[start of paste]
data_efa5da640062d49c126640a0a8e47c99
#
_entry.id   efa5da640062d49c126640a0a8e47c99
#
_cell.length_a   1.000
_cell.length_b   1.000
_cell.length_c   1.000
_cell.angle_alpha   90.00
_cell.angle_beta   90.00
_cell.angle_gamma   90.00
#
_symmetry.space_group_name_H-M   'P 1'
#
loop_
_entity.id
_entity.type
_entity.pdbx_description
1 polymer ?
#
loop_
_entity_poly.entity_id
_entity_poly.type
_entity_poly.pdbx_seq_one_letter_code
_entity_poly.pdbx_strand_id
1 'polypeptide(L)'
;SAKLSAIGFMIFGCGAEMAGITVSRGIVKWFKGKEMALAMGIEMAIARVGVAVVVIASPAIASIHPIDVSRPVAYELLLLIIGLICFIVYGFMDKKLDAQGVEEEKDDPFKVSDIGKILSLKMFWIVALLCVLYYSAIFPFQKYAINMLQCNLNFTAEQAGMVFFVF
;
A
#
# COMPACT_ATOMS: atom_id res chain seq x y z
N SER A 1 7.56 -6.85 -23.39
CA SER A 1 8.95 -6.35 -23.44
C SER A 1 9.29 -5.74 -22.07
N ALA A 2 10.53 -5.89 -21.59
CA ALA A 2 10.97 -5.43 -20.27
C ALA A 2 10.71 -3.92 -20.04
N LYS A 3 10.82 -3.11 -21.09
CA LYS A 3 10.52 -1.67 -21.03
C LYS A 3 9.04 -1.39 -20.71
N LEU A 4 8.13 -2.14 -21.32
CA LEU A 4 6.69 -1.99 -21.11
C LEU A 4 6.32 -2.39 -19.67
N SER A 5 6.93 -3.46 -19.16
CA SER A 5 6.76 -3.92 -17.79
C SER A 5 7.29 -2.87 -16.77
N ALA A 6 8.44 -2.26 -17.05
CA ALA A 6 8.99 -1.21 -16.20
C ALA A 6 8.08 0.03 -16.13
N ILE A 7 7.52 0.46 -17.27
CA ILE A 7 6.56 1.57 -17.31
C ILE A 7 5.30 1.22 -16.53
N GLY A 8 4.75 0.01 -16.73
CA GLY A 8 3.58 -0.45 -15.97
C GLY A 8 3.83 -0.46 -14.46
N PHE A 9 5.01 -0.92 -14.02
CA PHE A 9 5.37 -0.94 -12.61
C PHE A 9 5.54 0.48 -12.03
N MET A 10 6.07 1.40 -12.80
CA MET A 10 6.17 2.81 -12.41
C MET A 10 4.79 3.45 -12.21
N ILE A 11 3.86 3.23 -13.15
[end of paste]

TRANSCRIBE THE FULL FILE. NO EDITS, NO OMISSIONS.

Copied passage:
data_efa5da640062d49c126640a0a8e47c99
#
_entry.id   efa5da640062d49c126640a0a8e47c99
#
_cell.length_a   1.000
_cell.length_b   1.000
_cell.length_c   1.000
_cell.angle_alpha   90.00
_cell.angle_beta   90.00
_cell.angle_gamma   90.00
#
_symmetry.space_group_name_H-M   'P 1'
#
loop_
_entity.id
_entity.type
_entity.pdbx_description
1 polymer ?
#
loop_
_entity_poly.entity_id
_entity_poly.type
_entity_poly.pdbx_seq_one_letter_code
_entity_poly.pdbx_strand_id
1 'polypeptide(L)'
;SAKLSAIGFMIFGCGAEMAGITVSRGIVKWFKGKEMALAMGIEMAIARVGVAVVVIASPAIASIHPIDVSRPVAYELLLLIIGLICFIVYGFMDKKLDAQGVEEEKDDPFKVSDIGKILSLKMFWIVALLCVLYYSAIFPFQKYAINMLQCNLNFTAEQAGMVFFVF
;
A
#
# COMPACT_ATOMS: atom_id res chain seq x y z
N SER A 1 7.56 -6.85 -23.39
CA SER A 1 8.95 -6.35 -23.44
C SER A 1 9.29 -5.74 -22.07
N ALA A 2 10.53 -5.89 -21.59
CA ALA A 2 10.97 -5.43 -20.27
C ALA A 2 10.71 -3.92 -20.04
N LYS A 3 10.82 -3.11 -21.09
CA LYS A 3 10.52 -1.67 -21.03
C LYS A 3 9.04 -1.39 -20.71
N LEU A 4 8.13 -2.14 -21.32
CA LEU A 4 6.69 -1.99 -21.11
C LEU A 4 6.32 -2.39 -19.67
N SER A 5 6.93 -3.46 -19.16
CA SER A 5 6.76 -3.92 -17.79
C SER A 5 7.29 -2.87 -16.77
N ALA A 6 8.44 -2.26 -17.05
CA ALA A 6 8.99 -1.21 -16.20
C ALA A 6 8.08 0.03 -16.13
N ILE A 7 7.52 0.46 -17.27
CA ILE A 7 6.56 1.57 -17.31
C ILE A 7 5.30 1.22 -16.53
N GLY A 8 4.75 0.01 -16.73
CA GLY A 8 3.58 -0.45 -15.97
C GLY A 8 3.83 -0.46 -14.46
N PHE A 9 5.01 -0.92 -14.02
CA PHE A 9 5.37 -0.94 -12.61
C PHE A 9 5.54 0.48 -12.03
N MET A 10 6.07 1.40 -12.80
CA MET A 10 6.17 2.81 -12.41
C MET A 10 4.79 3.45 -12.21
N ILE A 11 3.86 3.23 -13.15